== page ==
Readers will recall that back in October 2012 issues arose due to incorrect delegation of approval functions in respect of the Mental Health Act 1983 by four strategic health authorities (SHAs). We reported on this in our November edition of Health Legal Update.

On 5 February 2013, the DH published Dr Geoffrey Harris’ review into how the irregularities had occurred.

Dr Harris is of the view that there were two high level principal reasons why SHAs put in place technically irregular approval functions.

The first was that SHAs did not appear to have operated on the basis of the fundamental principle of public law that, where a function has been conferred by statute on a public authority, the public authority may not further delegate the performance of the function to another body unless expressly permitted to do so.

The second was that SHAs did not overtly or wittingly delegate the functions. They considered that because they remained accountable for the functions, the delegation of the operation of the approval arrangements to mental health trusts through contracts was not legally suspect.

He highlights three factors which led to this situation:

  1. Particularly in 2002, there were strong imperatives to roll forward arrangements for discharging these functions. There was an inevitability that if something had been in place for a long period of time it was less likely to be questioned.
  2. It was not a prominent feature of the culture of the NHS management to take as a starting point the statutory duties and powers of any NHS organisation and understand in detail the implications of their discharge. If NHS organisations had understood and embraced the detail of their statutory duties more closely, it is possible that SHAs would have been more likely to seek legal advice on the regularity of any functions transferred to them. There seems to have been little (if any) legal advice sought on such matters by the SHAs. Similarly, it does not appear that any of the mental health trusts to whom the functions were contracted ever sought legal advice.
  3. Guidance that was issued between 1995 and 2008 was not prescriptive and instructional. In part, as a result, boards did not undertake rigorous audits of the discharge of their statutory functions. There was no corporate focus on assuring the legality or otherwise of contracts or other arrangements.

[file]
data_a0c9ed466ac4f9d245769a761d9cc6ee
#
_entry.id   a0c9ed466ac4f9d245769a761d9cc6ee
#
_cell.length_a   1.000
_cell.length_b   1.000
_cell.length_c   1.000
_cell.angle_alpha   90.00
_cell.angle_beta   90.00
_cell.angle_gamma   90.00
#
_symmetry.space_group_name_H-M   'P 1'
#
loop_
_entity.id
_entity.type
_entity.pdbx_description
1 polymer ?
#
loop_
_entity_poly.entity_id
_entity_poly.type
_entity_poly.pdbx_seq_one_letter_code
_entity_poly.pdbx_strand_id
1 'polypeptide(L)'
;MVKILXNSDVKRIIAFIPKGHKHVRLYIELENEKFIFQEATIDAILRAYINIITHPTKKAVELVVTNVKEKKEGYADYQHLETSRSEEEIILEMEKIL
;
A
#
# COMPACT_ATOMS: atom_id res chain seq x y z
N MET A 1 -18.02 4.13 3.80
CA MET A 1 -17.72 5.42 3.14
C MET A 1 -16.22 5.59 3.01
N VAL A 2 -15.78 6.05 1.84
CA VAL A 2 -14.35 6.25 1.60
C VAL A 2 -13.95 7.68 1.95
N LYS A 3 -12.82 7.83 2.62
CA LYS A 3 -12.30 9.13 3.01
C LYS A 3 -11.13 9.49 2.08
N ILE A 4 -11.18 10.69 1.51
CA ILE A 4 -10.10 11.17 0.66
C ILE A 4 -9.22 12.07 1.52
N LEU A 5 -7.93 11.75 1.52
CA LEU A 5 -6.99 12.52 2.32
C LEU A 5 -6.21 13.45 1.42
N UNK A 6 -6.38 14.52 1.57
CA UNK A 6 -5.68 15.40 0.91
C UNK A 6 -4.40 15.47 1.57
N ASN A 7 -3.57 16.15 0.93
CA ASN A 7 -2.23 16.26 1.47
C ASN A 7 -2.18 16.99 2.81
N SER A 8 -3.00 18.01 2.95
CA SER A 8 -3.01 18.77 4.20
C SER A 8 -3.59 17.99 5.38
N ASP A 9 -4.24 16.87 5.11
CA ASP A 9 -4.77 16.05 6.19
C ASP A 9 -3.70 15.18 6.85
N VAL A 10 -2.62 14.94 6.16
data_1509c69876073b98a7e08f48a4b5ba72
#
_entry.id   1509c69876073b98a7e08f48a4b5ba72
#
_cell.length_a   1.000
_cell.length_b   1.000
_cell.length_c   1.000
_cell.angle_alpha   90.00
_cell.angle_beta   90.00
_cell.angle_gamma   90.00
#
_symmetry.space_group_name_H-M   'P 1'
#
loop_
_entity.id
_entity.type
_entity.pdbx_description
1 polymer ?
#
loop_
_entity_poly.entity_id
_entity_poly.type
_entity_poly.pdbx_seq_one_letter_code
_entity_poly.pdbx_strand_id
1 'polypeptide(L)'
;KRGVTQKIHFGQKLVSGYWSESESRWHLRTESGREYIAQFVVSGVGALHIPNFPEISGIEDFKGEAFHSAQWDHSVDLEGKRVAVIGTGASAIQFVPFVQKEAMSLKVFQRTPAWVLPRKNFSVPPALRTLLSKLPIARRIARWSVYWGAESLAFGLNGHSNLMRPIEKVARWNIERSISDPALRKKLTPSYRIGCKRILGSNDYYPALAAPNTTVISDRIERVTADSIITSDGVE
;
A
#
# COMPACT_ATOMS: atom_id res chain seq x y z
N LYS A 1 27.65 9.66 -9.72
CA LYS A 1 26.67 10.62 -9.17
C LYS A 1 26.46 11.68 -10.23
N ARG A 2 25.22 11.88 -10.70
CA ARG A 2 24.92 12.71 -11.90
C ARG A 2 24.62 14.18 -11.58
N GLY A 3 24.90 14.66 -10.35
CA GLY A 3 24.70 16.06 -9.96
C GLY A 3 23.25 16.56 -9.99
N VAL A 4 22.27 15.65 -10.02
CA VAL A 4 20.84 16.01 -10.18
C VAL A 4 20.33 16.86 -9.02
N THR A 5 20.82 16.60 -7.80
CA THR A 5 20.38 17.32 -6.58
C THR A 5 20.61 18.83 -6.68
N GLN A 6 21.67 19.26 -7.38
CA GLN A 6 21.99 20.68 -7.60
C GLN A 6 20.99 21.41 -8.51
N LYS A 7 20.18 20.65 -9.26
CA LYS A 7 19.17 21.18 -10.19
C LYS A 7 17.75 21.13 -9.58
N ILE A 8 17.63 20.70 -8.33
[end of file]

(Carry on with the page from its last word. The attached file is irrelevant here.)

In Chapter 7 of his report, Dr Harris suggests a system is established in which four levels of assurance are operated:

  • Clear and secure location of responsibilities
    • There should be no orphan functions
    • All organisations taking on transferred functions and receiving new ones should have a full understanding of them
    • NHS organisations should themselves take steps, drawing on legal advice where appropriate, to ensure they fully understand any limitations
  • Authority to exercise powers and duties
    • It is vital that any DH or NHS body that plans to delegate a function or to take steps that might constitute delegation considers fully whether it has the legal and procedural authority to do so
    • Any NHS organisation which is being contracted to carry out all or part of a statutory function should take steps to ensure that it has the legal authority to enter into such contractual or other arrangement
  • Capability and capacity
    • Organisations must be resourced and equipped for the work
  • Continuing audit
    • It is vital that there is periodic audit of discharge, without which there is a risk that any problems with the effective, efficient and legally compliant delivery of statutory functions will neither be identified nor dealt with

Dr Harris also recommends that:

  • The DH and statutory bodies use their governance statements to confirm that any arrangements in place have been checked for irregularities and are legally compliant
  • Receiver organisations should also confirm that they have carried out due diligence on new functions and have established legally compliant arrangements for discharging them